• What to do

    Done the parties, wrapped the presents, bought the food. All that's left is… to dream about being on a beach somewhere in the Indian Ocean. Which isn't happening. So the next best thing? The Peak.

    If you've never been, The Peak Health Club & Spa is on the 9th floor of the Jumeirah Carlton Tower. So while many city hotels shove their spas in basements or dark corners, at The Peak you're rewarded for working out here with wonderful views across London or watch the sky through the glass ceiling as you swim in the 20 metre long pool. 

    There are Murad facials, Pevonia body scrubs and Shellac manicures in the spa. While alongside personal training in the gym, there's a whole thwack of classes plucked from around the world; Salsa Aerobics, the intensely fat burning Viking Method and Brazilian Secret, focusing on the glutes for Ipanema beach curves.

    It's not the Maldives, but if you're in London and wanting to feel warm, calm and relaxed, a spa day at The Peak Health Club & Spa is a jolly good place to start.

    www.peakhealthclub.com

    Jumeirah Carlton Tower
    One Cadogan Place, London SW1X 9PY

    The Peak Health Club & Spa offers all Vanity Fair A-List members the chance to win a Total Bliss spa day for two people, including a 60 minute Prescriptive Facial, 60 minute Relaxing Massage, Club Room lunch buffet and glass of champagne each, (total worth £380). 

    Don't miss out on future offers, sign up to the A-List.

  • What to know

    My dream shop has arrived, right here in London town. 

    It's called Alex Eagle and is the creation of former stylist Alex, who has spent the last 18 months trotting the globe, buying furniture, collating the best of the best products, working on collaborations with designers. And as of this week, in the thick of Chelsea on Walton Street, the doors to her shop are flung open.

    The top line idea was creating something 'unseasonal'. "I was fed up of feeling panicked about what dress to buy next," explains Alex. "And I'd started to envy men and the way they shop, buying classic pieces for life, a Charvet shirt, a smoking jacket…Meanwhile I'd started buying and selling furniture from my flat," says Alex, "so the idea was to make this an extension of my flat, a curated home where everything's for sale; the venetian hand blown glasses, the berber rugs, the chandelier, the sweaters, pyjamas, even the Benchmark cabinets."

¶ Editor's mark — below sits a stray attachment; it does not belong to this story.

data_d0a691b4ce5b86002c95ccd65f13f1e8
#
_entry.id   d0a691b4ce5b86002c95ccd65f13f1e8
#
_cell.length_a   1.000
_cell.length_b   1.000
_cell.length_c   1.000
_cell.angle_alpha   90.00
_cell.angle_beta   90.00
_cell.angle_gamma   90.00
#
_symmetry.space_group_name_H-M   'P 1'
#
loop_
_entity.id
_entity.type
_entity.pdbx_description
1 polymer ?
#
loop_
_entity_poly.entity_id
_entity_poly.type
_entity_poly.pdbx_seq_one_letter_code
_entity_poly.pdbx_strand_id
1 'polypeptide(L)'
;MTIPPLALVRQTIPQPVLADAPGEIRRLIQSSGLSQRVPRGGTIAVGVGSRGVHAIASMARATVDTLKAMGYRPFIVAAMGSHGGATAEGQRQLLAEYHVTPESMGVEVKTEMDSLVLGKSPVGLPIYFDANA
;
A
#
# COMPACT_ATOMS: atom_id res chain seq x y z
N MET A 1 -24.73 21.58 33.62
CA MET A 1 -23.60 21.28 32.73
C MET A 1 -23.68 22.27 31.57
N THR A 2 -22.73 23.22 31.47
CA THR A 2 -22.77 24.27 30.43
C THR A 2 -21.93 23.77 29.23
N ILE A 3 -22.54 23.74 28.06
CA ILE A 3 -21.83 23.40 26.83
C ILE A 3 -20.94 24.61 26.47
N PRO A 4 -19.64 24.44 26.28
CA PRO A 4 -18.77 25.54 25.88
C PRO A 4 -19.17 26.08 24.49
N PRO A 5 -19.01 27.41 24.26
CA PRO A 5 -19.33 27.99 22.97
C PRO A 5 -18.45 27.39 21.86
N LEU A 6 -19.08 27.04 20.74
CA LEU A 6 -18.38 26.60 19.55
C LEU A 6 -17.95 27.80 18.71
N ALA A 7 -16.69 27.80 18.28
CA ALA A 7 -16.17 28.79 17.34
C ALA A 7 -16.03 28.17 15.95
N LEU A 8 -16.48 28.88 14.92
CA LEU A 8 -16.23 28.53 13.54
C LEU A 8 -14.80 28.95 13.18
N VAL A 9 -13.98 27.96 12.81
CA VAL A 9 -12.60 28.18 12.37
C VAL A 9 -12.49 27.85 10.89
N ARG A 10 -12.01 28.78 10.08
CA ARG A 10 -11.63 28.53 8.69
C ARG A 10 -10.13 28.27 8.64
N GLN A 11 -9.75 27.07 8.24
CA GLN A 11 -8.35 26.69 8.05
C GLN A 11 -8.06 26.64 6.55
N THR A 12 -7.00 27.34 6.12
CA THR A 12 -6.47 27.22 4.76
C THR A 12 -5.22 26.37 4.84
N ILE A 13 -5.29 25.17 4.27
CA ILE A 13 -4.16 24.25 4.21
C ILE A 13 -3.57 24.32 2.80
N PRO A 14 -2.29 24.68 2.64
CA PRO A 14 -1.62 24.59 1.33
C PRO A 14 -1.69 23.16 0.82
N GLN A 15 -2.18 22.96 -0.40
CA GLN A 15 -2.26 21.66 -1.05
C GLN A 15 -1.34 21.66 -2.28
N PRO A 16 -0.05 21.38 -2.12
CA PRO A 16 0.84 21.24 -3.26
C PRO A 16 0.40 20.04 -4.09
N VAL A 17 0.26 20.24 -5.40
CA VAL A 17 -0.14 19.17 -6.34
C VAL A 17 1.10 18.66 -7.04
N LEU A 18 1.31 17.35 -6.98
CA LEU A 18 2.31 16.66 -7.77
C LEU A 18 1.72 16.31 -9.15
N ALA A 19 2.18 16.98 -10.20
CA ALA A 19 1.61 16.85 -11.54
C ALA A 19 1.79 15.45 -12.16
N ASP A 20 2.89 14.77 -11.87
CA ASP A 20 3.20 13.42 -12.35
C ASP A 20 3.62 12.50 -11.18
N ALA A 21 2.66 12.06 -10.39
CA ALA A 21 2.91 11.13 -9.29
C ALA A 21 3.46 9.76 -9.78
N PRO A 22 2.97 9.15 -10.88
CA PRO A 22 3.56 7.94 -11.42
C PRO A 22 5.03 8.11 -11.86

The shop is spread over three floors, and the chic interior designed by both Alex and her aunt Gianni Alen-Buckley. To create the perfect unseasonal wardrobe Eagle has collaborated with the originals; New & Lingwood for women's smoking jackets and slippers, Swaine Adeney Brigg for luggage, Le Kilt for timeless skirts. "These are pieces you wear forever, the cohesive building blocks for your wardrobe," explains Eagle.

    Beauty is delivered via Cosmetics 27, linen from Olatz, candles by Jehanne de Biolley, childrenswear from Elfie and the perfect white trainers by Common Projects. And February, sees the arrival of Alex's own designs. "I've designed the luxury uniform," she explains, "The perfect silk shirt, the perfect blazer. You could pack it all in a suitcase and have everything you need for a long weekend." The Eagle has landed.

    Alex Eagle, 91 Walton Street, London SW3

    www.alexeagle.co.uk

  • What to buy

    Mary McCartney's 30,000+ instagram followers are familiar with her fresh, exciting and often amusing images. And in particular her #someone series of random people captured, whenever her curiosity is piqued.

    But for those who like something more substantial, specifically the heavy weight of a tome upon their knee, Mary's new book Monochrome & Colour was published last week. The two-parter is a collation of nearly 300 images, taken between 1990 and the early 2000s, many of which have never been seen before. The images haven't been commissioned, so with no brief and no client to please, this body of work is McCartney's heart and soul and eyes at their purest. 

    Whether it's a shot of models backstage before a show, dancers on a fag break, a mysterious snow scene, or an old couple tanning, the image implies more than the photograph. Mary's print may just be a captured moment. But it's also a tiny part of a bigger narrative. A single frame from a life story. Which is what, I believe, makes McCartney's photographs, something you can never tire of looking at.

    Mary McCartney, Monochrome & Colour, £75

    www.gostbooks.com